Forget about empowerment, corsets are just a fad
For much of the 19th and 20th centuries, wearing a corset was mandatory for ‘respectable’ women; it was a literal illustration of their role in a patriarchal society.
This trend gained momentum in World War 1 as women took on men’s roles and socialist parties supported women’s emancipation. Dresses became less structured and did not need constraining undergarments.
But when austerity returned, so did constraining fashion. Dior’s ‘New Look’, required tiny waists or girdles. And in the workplace, most women had positions that were subservient to men.
When the economy in the west began to improve in the 60s and 70s, fashion again became unstructured and the British feminist publication Spare Rib encouraged women to burn their bras. In the underwear department, this meant that women could once more, ‘let it all hang out.’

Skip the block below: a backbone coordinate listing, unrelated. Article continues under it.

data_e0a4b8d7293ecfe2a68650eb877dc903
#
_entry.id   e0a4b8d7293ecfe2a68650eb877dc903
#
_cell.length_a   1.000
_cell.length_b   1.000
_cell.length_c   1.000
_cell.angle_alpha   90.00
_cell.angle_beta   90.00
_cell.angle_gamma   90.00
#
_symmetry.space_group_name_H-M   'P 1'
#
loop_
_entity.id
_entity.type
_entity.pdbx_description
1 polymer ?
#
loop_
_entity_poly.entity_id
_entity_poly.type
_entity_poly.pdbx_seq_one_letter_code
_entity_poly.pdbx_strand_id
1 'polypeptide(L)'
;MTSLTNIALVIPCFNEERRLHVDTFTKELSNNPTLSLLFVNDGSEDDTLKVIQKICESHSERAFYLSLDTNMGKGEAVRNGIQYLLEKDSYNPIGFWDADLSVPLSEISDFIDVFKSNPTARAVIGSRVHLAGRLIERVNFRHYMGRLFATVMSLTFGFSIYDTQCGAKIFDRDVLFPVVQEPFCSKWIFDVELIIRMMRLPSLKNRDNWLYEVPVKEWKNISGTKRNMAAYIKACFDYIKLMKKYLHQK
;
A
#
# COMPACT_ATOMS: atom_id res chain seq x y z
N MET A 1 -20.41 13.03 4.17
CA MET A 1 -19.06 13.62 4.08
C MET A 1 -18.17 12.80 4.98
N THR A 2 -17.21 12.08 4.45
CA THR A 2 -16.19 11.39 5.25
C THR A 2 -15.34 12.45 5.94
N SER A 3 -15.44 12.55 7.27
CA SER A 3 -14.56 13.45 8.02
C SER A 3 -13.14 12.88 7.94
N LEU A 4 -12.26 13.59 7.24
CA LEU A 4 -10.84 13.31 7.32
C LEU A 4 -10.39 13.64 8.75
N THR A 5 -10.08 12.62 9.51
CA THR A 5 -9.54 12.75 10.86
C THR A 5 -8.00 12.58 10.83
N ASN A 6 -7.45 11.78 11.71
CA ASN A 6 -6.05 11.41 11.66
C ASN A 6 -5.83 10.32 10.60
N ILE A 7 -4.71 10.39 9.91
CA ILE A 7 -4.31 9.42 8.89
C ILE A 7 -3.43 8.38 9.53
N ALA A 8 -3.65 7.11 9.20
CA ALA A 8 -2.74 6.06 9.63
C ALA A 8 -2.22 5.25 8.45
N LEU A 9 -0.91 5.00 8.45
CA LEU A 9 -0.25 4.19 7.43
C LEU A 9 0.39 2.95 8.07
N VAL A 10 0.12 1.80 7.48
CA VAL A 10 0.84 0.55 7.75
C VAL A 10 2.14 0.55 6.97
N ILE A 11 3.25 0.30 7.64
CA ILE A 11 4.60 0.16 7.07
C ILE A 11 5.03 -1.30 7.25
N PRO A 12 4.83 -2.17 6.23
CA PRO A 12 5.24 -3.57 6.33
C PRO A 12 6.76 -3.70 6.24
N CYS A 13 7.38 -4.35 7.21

It’s clear why people who follow fashion trends such as punk or goth like corsets (I for one support them when it’s a question of an adult making a personal choice), but why have women not in these groups also embraced the corset?
Fans of the corset, such as dancer Liberty Sweet of burlesque troupe The Folly Mixtures say that it represents empowerment.
I’d agree that for popstars like Madonna and Miley Cyrus, that’s probably true. It may also be true of the women who last year contributed an additional 45% to the sales of royal corset maker, Rigby and Peller. Like their A-list sisters, they have economic clout.
But what about teenagers haunted by the spectre of having to don a corset to go clubbing? This could be one more pressure that leads to desperate acts like the suicide of Fiona Geraghty, a British schoolgirl who was bullied about her body shape.
Like most changes in what we wear, today’s fad for corsets has nothing to do with empowerment and personal expression. Instead it’s about an economic juggernaut called the fashion industry.